St. Louis among Most Violent Cities in U.S. Although City Crime Ranked 2nd in '94, It Dropped Slightly, FBI Says

By Michael D. Sorkin Data Analysis Jim Mosley Of the Post-Dispatch | St Louis Post-Dispatch (MO), May 23, 1995 | Go to article overview

St. Louis among Most Violent Cities in U.S. Although City Crime Ranked 2nd in '94, It Dropped Slightly, FBI Says


Michael D. Sorkin Data Analysis Jim Mosley Of the Post-Dispatch, St Louis Post-Dispatch (MO)


St. Louis was the second most violent city in the United States last year.

It nearly reached Newark's record as the most violent place in the country, according to FBI statistics analyzed by the Post-Dispatch.

The analysis compares violent crimes - murder, rape, robbery and assault - with the population sizes of 193 municipalities.

Nationwide, crime dropped last year. In St. Louis, violent crime dropped 2 percent.

Even so, St. Louis had more violent crimes for its population size than bigger cities with reputations for violence: Atlanta, Miami, Chicago, Washington, New York and Los Angeles.

Nationwide, the city's murder rate ranked fifth. s

"People have a right to be scared, and they have a right to be angry," said Mayor Freeman Bosley Jr.

While crime is down slightly, fear of crime is up, Bosley said. People are angry, he added, over recent high-profile murders:

- Russian immigrant Olga Maxiaeva, 27, was driving home on Interstate 64 (Highway 40) Feb. 20 when someone dropped a huge rock from an overpass through her windshield. .

- Architect Jeffrey Krewson, 42, was parking his car March 23 in front of his family's home in the Central West End. As his wife and two children sat in the back, a carjacker shot Krewson in the neck.

- Melissa Gail Aptman, 22, was leaving a restaurant in the city's Dogtown neighborhood May 5, two weeks before she was to graduate from Washington University. Two carjackers shot her, then shot and raped her girlfriend, 20. The girlfriend survived.

- Travis Charleston, 16, a sophomore and ROTC student at Beaumont High, was in a car at a service station at North Grand Boulevard and Natural Bridge Avenue when he was mistaken for another youth and shot.

Charleston was one of nine people shot in a 13-hour period two weekends ago. …

The rest of this article is only available to active members of Questia

Already a member? Log in now.

Notes for this article

Add a new note
If you are trying to select text to create highlights or citations, remember that you must now click or tap on the first word, and then click or tap on the last word.
One moment ...
Default project is now your active project.
Project items

Items saved from this article

This article has been saved
Highlights (0)
Some of your highlights are legacy items.

Highlights saved before July 30, 2012 will not be displayed on their respective source pages.

You can easily re-create the highlights by opening the book page or article, selecting the text, and clicking “Highlight.”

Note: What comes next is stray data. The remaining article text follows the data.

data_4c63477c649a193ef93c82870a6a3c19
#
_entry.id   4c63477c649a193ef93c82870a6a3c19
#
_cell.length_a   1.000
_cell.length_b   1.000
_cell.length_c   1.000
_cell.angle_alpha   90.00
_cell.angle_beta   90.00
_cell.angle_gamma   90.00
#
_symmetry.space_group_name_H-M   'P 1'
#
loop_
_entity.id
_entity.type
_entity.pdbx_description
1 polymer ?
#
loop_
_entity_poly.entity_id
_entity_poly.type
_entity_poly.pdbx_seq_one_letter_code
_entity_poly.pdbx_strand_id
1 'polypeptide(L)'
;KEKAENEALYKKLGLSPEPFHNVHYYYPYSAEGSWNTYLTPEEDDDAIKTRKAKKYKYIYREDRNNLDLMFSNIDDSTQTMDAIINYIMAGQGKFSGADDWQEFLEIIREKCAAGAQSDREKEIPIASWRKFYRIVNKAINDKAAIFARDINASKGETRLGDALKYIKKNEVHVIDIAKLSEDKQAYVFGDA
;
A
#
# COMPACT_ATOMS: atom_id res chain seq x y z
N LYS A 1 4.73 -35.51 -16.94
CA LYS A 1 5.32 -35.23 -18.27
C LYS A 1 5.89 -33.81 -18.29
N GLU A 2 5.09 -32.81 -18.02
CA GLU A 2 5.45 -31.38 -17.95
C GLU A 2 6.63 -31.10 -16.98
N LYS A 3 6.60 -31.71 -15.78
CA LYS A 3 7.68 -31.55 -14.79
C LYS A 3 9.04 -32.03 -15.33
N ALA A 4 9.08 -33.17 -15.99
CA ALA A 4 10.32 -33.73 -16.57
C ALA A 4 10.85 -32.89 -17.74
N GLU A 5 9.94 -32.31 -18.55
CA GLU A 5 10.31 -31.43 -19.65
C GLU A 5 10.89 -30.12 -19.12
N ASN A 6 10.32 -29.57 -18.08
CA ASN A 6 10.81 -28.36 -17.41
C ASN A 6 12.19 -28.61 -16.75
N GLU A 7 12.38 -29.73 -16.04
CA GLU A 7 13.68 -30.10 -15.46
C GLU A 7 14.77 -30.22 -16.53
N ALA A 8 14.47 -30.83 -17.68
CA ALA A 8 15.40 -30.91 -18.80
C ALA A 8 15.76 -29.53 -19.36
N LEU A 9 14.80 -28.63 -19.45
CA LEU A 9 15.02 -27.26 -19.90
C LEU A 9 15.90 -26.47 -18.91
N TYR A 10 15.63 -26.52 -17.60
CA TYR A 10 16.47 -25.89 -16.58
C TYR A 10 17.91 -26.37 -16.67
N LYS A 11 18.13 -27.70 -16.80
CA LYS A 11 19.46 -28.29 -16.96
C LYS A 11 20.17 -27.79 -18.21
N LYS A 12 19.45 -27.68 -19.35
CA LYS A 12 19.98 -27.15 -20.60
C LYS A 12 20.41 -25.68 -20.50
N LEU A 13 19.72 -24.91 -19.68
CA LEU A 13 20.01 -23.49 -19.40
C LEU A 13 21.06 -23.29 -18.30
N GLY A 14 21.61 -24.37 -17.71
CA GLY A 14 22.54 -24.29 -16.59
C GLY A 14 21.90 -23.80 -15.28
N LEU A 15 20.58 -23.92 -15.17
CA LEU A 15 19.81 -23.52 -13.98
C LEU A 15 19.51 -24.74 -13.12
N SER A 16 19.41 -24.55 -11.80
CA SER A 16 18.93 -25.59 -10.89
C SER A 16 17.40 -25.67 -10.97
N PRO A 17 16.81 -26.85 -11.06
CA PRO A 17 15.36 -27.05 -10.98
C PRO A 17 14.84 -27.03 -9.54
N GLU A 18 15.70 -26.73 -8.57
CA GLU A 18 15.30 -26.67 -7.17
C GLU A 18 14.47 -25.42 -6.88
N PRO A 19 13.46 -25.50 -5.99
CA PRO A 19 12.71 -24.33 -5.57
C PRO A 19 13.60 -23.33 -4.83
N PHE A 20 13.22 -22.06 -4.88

Citations (0)
Some of your citations are legacy items.

Any citation created before July 30, 2012 will labeled as a “Cited page.” New citations will be saved as cited passages, pages or articles.

We also added the ability to view new citations from your projects or the book or article where you created them.

Notes (0)
Bookmarks (0)

You have no saved items from this article

Project items include:
  • Saved book/article
  • Highlights
  • Quotes/citations
  • Notes
  • Bookmarks
Notes
Cite this article

Cited article

Style
Citations are available only to our active members.
Buy instant access to cite pages or passages in MLA, APA and Chicago citation styles.

(Einhorn, 1992, p. 25)

(Einhorn 25)

1. Lois J. Einhorn, Abraham Lincoln, the Orator: Penetrating the Lincoln Legend (Westport, CT: Greenwood Press, 1992), 25, http://www.questia.com/read/27419298.

Cited article

St. Louis among Most Violent Cities in U.S. Although City Crime Ranked 2nd in '94, It Dropped Slightly, FBI Says
Settings

Settings

Typeface
Text size Smaller Larger Reset View mode
Search within

Search within this article

Look up

Look up a word

  • Dictionary
  • Thesaurus
Please submit a word or phrase above.
Print this page

Print this page

Why can't I print more than one page at a time?

Help
Full screen

matching results for page

    Questia reader help

    How to highlight and cite specific passages

    1. Click or tap the first word you want to select.
    2. Click or tap the last word you want to select, and you’ll see everything in between get selected.
    3. You’ll then get a menu of options like creating a highlight or a citation from that passage of text.

    OK, got it!

    Cited passage

    Style
    Citations are available only to our active members.
    Buy instant access to cite pages or passages in MLA, APA and Chicago citation styles.

    "Portraying himself as an honest, ordinary person helped Lincoln identify with his audiences." (Einhorn, 1992, p. 25).

    "Portraying himself as an honest, ordinary person helped Lincoln identify with his audiences." (Einhorn 25)

    "Portraying himself as an honest, ordinary person helped Lincoln identify with his audiences."1

    1. Lois J. Einhorn, Abraham Lincoln, the Orator: Penetrating the Lincoln Legend (Westport, CT: Greenwood Press, 1992), 25, http://www.questia.com/read/27419298.

    Cited passage

    Thanks for trying Questia!

    Please continue trying out our research tools, but please note, full functionality is available only to our active members.

    Your work will be lost once you leave this Web page.

    Buy instant access to save your work.

    Already a member? Log in now.

    Author Advanced search

    Oops!

    An unknown error has occurred. Please click the button below to reload the page. If the problem persists, please try again in a little while.